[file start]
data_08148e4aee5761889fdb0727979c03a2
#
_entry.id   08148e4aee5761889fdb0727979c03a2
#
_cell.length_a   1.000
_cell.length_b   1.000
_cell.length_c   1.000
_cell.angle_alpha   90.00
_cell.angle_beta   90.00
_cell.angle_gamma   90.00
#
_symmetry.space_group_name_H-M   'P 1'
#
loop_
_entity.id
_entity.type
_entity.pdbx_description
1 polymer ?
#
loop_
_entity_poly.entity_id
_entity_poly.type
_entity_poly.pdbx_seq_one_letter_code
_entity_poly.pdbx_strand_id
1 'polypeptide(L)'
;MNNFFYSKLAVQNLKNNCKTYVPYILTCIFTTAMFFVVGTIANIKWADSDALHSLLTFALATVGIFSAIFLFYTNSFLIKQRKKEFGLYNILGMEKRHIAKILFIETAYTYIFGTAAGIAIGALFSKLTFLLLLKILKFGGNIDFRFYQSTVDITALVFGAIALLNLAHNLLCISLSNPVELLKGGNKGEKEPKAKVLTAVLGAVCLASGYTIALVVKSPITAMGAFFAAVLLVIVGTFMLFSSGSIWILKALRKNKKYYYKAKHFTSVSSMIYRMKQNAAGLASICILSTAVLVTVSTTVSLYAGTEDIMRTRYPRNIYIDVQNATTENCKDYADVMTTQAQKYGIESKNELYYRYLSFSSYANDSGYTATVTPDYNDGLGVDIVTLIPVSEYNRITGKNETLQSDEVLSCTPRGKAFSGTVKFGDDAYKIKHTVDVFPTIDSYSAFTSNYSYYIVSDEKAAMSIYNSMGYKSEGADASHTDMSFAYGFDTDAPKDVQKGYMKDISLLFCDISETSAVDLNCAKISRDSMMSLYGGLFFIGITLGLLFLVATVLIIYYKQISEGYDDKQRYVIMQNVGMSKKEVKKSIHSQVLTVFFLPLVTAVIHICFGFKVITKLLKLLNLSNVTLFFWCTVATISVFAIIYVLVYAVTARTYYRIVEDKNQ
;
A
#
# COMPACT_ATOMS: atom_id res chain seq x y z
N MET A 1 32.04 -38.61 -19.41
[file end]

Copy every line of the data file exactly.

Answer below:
data_08148e4aee5761889fdb0727979c03a2
#
_entry.id   08148e4aee5761889fdb0727979c03a2
#
_cell.length_a   1.000
_cell.length_b   1.000
_cell.length_c   1.000
_cell.angle_alpha   90.00
_cell.angle_beta   90.00
_cell.angle_gamma   90.00
#
_symmetry.space_group_name_H-M   'P 1'
#
loop_
_entity.id
_entity.type
_entity.pdbx_description
1 polymer ?
#
loop_
_entity_poly.entity_id
_entity_poly.type
_entity_poly.pdbx_seq_one_letter_code
_entity_poly.pdbx_strand_id
1 'polypeptide(L)'
;MNNFFYSKLAVQNLKNNCKTYVPYILTCIFTTAMFFVVGTIANIKWADSDALHSLLTFALATVGIFSAIFLFYTNSFLIKQRKKEFGLYNILGMEKRHIAKILFIETAYTYIFGTAAGIAIGALFSKLTFLLLLKILKFGGNIDFRFYQSTVDITALVFGAIALLNLAHNLLCISLSNPVELLKGGNKGEKEPKAKVLTAVLGAVCLASGYTIALVVKSPITAMGAFFAAVLLVIVGTFMLFSSGSIWILKALRKNKKYYYKAKHFTSVSSMIYRMKQNAAGLASICILSTAVLVTVSTTVSLYAGTEDIMRTRYPRNIYIDVQNATTENCKDYADVMTTQAQKYGIESKNELYYRYLSFSSYANDSGYTATVTPDYNDGLGVDIVTLIPVSEYNRITGKNETLQSDEVLSCTPRGKAFSGTVKFGDDAYKIKHTVDVFPTIDSYSAFTSNYSYYIVSDEKAAMSIYNSMGYKSEGADASHTDMSFAYGFDTDAPKDVQKGYMKDISLLFCDISETSAVDLNCAKISRDSMMSLYGGLFFIGITLGLLFLVATVLIIYYKQISEGYDDKQRYVIMQNVGMSKKEVKKSIHSQVLTVFFLPLVTAVIHICFGFKVITKLLKLLNLSNVTLFFWCTVATISVFAIIYVLVYAVTARTYYRIVEDKNQ
;
A
#
# COMPACT_ATOMS: atom_id res chain seq x y z
N MET A 1 32.04 -38.61 -19.41